‘Officers bullied and beat cadet’

Official inquest: Some of the witnesses talking to Soosaimanicckam’s family members outside the courtroom in Ipoh.

IPOH: Officers at the Lumut naval base bullied cadet officer J. Soosaimanicckam, picking on him and even beating him, a Coroner’s Court here heard.

Former cadet and Soosaimanicckam’s batchmate, Christian Bernard Unto, 29, broke down when testifying about the young cadet’s death.

“I was the one who helped him shower on the day before his death. His nose was bleeding profusely; he was foaming at the mouth, urinating and having diarrhoea.

“I panicked, asked for help from other cadets, took him to the room, and helped him put on his clothes. While I was doing all that, I already knew he had died because he was not responsive.

“A higher-ranking officer also told cadets: ‘Don’t tell the whole truth; only say what needs to be said’. Since I was close to Soosaimanicckam, I was subtly threatened as well,” he claimed.

Christian said he first met the deceased during the ice-breaking session of their training at the KD Sultan Idris 1 (KDSI 1) camp in Lumut in 2018.

He said Soosaimanicckam was a positive, confident and high-spirited person, whose death did not seem to matter to the officers.

Christian, a Sabahan, who is now a sales manager, left the training a few weeks after Soosaimanicckam’s death when he suffered rhabdomyolysis (a serious muscle injury).

“Due to his body size, which was on the heavier side, Soosaimanicckam was slower than the rest of us during training. He was isolated most times and given extra punishment in the first week of training compared to other cadets.

“The officers picked on him often, punched him in his abdomen, pulled his T-shirt until it tore, and did not allow him time to recover, although he was gasping for breath.

“He asked to see a doctor but was denied, although another cadet and I told officers in charge of his worsening condition,” he told Sessions Court judge Ainul Shahrin Mohamad, who sat as coroner.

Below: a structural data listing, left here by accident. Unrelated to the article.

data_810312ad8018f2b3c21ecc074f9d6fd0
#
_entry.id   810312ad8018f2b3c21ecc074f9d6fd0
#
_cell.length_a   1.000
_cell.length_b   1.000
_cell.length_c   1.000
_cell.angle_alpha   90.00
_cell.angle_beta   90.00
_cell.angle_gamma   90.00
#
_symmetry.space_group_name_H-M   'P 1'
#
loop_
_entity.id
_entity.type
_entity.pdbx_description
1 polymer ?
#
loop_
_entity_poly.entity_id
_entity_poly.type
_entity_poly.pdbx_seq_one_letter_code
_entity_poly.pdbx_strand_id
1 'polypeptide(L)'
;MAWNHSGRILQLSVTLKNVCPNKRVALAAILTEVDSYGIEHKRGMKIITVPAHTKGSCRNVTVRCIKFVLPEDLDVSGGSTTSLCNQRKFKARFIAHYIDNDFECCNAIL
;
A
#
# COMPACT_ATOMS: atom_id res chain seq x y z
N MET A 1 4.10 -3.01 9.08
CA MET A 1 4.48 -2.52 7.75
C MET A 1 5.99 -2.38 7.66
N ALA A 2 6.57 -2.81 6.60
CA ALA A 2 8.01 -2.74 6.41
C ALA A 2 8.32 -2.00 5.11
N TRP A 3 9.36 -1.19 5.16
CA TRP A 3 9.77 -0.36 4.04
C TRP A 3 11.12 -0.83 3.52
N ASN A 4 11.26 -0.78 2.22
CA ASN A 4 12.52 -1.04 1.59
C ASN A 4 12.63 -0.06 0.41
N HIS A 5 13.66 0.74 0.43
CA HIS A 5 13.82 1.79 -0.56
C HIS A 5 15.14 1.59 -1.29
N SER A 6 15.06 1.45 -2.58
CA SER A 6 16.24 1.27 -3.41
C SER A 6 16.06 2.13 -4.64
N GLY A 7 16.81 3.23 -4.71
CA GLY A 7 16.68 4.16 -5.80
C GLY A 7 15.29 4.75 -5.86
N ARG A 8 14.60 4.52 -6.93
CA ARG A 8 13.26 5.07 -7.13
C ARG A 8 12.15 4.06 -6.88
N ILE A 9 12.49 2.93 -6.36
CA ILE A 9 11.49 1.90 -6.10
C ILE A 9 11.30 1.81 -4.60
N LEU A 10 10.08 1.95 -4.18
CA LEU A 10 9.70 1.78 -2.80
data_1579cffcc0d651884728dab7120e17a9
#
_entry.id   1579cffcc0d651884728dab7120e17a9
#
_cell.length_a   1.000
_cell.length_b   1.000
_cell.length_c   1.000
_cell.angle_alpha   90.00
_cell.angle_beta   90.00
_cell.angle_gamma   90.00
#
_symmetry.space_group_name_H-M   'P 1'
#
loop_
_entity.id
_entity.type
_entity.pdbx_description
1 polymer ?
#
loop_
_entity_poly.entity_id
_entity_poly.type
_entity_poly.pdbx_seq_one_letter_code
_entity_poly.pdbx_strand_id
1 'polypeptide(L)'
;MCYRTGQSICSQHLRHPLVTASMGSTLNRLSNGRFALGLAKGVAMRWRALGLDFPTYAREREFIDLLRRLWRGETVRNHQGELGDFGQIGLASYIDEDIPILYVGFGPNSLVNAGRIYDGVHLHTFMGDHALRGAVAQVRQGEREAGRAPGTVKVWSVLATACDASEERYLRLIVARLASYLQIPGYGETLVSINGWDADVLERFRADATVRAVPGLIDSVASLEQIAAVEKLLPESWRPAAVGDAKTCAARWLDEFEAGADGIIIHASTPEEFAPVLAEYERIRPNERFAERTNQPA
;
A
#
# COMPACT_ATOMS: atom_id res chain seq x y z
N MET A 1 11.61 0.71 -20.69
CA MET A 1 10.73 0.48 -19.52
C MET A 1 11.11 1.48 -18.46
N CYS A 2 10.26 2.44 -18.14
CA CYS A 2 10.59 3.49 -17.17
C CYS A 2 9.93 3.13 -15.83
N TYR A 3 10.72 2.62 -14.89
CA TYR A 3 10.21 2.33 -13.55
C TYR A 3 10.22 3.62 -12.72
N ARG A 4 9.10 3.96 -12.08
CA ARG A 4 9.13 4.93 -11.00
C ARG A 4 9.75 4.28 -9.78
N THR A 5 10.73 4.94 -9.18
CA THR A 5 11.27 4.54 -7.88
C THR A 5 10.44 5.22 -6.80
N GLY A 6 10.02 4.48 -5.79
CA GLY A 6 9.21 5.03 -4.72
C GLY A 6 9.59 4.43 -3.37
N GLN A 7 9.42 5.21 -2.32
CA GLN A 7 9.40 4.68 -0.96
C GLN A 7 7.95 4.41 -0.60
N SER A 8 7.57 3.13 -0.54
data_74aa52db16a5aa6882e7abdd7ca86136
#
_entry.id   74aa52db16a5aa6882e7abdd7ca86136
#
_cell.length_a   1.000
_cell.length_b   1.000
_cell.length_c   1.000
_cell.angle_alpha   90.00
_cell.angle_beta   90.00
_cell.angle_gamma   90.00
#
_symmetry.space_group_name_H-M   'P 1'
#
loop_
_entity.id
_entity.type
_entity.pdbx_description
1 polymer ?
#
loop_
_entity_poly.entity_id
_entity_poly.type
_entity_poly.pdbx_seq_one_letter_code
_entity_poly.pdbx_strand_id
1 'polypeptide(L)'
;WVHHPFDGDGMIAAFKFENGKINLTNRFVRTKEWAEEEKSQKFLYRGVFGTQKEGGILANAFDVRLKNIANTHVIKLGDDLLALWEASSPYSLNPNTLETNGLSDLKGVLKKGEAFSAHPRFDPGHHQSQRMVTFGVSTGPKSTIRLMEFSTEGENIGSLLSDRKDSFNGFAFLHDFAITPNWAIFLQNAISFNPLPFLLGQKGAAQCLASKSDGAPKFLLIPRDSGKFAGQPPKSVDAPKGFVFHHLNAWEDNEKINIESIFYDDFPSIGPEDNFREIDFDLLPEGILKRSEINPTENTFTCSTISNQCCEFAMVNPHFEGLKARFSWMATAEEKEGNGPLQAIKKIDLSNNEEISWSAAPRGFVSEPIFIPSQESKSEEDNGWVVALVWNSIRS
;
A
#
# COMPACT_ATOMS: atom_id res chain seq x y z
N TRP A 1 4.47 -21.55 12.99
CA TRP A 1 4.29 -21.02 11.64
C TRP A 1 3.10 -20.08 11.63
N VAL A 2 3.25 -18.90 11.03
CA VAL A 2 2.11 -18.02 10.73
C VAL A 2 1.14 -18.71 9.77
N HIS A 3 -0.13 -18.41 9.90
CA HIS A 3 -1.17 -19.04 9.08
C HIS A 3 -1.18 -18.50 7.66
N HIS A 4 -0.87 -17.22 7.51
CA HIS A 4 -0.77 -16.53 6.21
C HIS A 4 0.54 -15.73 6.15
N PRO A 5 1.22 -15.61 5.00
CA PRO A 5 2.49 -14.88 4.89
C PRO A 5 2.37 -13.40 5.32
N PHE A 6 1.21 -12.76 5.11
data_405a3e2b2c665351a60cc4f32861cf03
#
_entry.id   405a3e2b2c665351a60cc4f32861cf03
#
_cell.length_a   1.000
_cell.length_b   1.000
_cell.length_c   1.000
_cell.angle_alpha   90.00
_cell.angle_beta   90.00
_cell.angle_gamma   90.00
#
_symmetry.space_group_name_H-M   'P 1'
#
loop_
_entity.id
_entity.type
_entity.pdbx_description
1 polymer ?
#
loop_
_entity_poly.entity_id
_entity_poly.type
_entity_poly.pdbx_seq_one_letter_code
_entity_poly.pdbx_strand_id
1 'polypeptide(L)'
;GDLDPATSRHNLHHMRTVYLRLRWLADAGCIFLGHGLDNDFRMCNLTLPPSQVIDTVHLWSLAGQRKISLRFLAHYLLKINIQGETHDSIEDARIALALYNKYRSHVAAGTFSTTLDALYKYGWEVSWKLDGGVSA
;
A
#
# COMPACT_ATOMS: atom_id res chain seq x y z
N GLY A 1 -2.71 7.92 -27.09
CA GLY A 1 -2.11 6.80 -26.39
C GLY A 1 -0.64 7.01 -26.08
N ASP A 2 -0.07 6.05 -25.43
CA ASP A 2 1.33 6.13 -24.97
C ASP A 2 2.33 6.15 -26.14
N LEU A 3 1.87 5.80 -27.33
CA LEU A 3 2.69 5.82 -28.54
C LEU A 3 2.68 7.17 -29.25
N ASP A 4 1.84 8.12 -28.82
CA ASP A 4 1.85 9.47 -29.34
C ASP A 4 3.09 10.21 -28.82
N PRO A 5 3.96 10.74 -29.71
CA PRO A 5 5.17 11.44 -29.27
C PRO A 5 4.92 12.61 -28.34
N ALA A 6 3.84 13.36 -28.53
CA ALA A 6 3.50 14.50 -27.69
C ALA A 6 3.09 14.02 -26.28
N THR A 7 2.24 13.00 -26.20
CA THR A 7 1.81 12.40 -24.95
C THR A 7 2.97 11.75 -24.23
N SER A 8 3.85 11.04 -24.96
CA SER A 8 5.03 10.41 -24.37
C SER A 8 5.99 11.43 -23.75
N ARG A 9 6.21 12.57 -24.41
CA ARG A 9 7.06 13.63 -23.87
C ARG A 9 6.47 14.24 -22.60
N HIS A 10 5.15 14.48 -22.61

Five former cadets who testified had either been discharged from duty or withdrew from training, all due to health reasons.

The Coroner’s Court is probing the cause of Soosaimanicckam’s death during his training at the naval base on May 19, 2018, a week after reporting for duty on May 12.

Soosaimanicckam was pronounced dead at the Lumut Armed Forces Hospital.

Mahajoth Singh and Zaid Abd Malek of Lawyers for Liberty are representing Soosaimanicckam’s family, while Evangelin Simon Silvaraj is acting for the Malaysian government.

Lawyer Cheang Lek Choy is holding a watching brief for the Human Rights Commission of Malaysia (Suhakam).

Christian also said other cadets who were punished got a recovery period, but Soosaimanicckam was always targeted by the officers, who laughed while punishing him.

He claimed the officers also once ordered Soosaimanicckam to do push-ups until he ‘’mampus” (died).

Evangelin told Christian that the version of the story given by other cadet officers who had testified earlier was totally different and asked if that was because they were still in service.

Christian replied: “They are possibly scared because it can be easy to get into the navy, but it is very difficult to get out.”

Christian also claimed that someone had called him with an offer that he declined before he went to Suhakam.

Another batchmate, Sammy Danielle anak Sitibun, 28, from Sarawak, also broke down in tears while testifying.

He said that a day before Soosaimanicckam’s death, he had rubbed ointment on his back, which had been bruised.

Sammy, who now works in a bookstore, said Soosaimanicckam told him that he was beaten. The next day, he saw an officer punching him.

“He was almost in tears, but he held them back, and while going to get his body mass index checked, he was having difficulty breathing. Yet, officers were laughing at him,” he said.

Another witness, Anas Hakimi Mat, 29, a lawyer, said that before Soosaimanicckam’s death, one officer sat on top of the deceased during training and kept beating him for at least 10 minutes before another officer came to his rescue.

“Soosaimanicckam was marked constantly; his every single move was monitored, and he would be punished for the slightest mistake.

“I did bring up the matter (of the beatings) to the higher-ups, but I told them I wished to remain anonymous. I did not want to get the extra punishment,” he added.

Another batchmate, Abdul Muiz Ramli, 29, an engineer, said his request for an exit slip to see a doctor was granted, but it was rejected for Soosaimanicckam.

“When a few of us made the request, the officer, upon seeing Soosaimanicckam, said: ‘kau lagi’ (you again).”

The inquest continues on Jan 18.

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